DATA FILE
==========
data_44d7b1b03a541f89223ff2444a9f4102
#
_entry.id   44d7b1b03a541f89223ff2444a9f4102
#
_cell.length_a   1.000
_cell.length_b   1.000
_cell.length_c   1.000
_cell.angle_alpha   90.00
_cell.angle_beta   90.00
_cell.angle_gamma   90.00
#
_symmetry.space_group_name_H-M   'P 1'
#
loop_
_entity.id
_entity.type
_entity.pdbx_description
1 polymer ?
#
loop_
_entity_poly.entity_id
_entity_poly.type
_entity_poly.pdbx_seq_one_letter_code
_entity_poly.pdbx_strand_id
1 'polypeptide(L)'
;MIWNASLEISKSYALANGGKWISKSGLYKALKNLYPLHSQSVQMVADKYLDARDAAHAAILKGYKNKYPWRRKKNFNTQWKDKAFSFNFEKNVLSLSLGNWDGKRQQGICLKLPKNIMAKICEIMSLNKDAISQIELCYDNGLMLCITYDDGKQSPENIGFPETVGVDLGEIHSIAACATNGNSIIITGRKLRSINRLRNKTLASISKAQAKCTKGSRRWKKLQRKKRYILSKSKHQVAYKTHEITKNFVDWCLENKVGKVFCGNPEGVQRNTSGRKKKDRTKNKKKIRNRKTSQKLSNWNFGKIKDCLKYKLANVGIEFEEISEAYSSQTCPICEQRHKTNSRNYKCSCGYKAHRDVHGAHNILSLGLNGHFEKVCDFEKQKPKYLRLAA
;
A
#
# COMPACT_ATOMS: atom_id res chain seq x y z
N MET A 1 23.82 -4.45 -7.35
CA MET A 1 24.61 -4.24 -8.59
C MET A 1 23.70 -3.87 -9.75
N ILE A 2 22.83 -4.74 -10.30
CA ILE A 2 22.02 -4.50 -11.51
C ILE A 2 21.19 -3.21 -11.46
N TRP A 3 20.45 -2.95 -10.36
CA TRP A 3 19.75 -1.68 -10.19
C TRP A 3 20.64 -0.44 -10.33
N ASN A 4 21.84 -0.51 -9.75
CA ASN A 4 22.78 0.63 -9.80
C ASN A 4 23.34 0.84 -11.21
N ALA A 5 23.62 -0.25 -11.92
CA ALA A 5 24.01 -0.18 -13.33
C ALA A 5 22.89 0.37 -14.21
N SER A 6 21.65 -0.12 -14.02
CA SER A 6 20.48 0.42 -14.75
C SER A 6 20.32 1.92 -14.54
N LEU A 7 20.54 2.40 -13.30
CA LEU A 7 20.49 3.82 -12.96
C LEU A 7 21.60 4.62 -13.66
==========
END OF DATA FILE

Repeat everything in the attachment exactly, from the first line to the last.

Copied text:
data_44d7b1b03a541f89223ff2444a9f4102
#
_entry.id   44d7b1b03a541f89223ff2444a9f4102
#
_cell.length_a   1.000
_cell.length_b   1.000
_cell.length_c   1.000
_cell.angle_alpha   90.00
_cell.angle_beta   90.00
_cell.angle_gamma   90.00
#
_symmetry.space_group_name_H-M   'P 1'
#
loop_
_entity.id
_entity.type
_entity.pdbx_description
1 polymer ?
#
loop_
_entity_poly.entity_id
_entity_poly.type
_entity_poly.pdbx_seq_one_letter_code
_entity_poly.pdbx_strand_id
1 'polypeptide(L)'
;MIWNASLEISKSYALANGGKWISKSGLYKALKNLYPLHSQSVQMVADKYLDARDAAHAAILKGYKNKYPWRRKKNFNTQWKDKAFSFNFEKNVLSLSLGNWDGKRQQGICLKLPKNIMAKICEIMSLNKDAISQIELCYDNGLMLCITYDDGKQSPENIGFPETVGVDLGEIHSIAACATNGNSIIITGRKLRSINRLRNKTLASISKAQAKCTKGSRRWKKLQRKKRYILSKSKHQVAYKTHEITKNFVDWCLENKVGKVFCGNPEGVQRNTSGRKKKDRTKNKKKIRNRKTSQKLSNWNFGKIKDCLKYKLANVGIEFEEISEAYSSQTCPICEQRHKTNSRNYKCSCGYKAHRDVHGAHNILSLGLNGHFEKVCDFEKQKPKYLRLAA
;
A
#
# COMPACT_ATOMS: atom_id res chain seq x y z
N MET A 1 23.82 -4.45 -7.35
CA MET A 1 24.61 -4.24 -8.59
C MET A 1 23.70 -3.87 -9.75
N ILE A 2 22.83 -4.74 -10.30
CA ILE A 2 22.02 -4.50 -11.51
C ILE A 2 21.19 -3.21 -11.46
N TRP A 3 20.45 -2.95 -10.36
CA TRP A 3 19.75 -1.68 -10.19
C TRP A 3 20.64 -0.44 -10.33
N ASN A 4 21.84 -0.51 -9.75
CA ASN A 4 22.78 0.63 -9.80
C ASN A 4 23.34 0.84 -11.21
N ALA A 5 23.62 -0.25 -11.92
CA ALA A 5 24.01 -0.18 -13.33
C ALA A 5 22.89 0.37 -14.21
N SER A 6 21.65 -0.12 -14.02
CA SER A 6 20.48 0.42 -14.75
C SER A 6 20.32 1.92 -14.54
N LEU A 7 20.54 2.40 -13.30
CA LEU A 7 20.49 3.82 -12.96
C LEU A 7 21.60 4.62 -13.66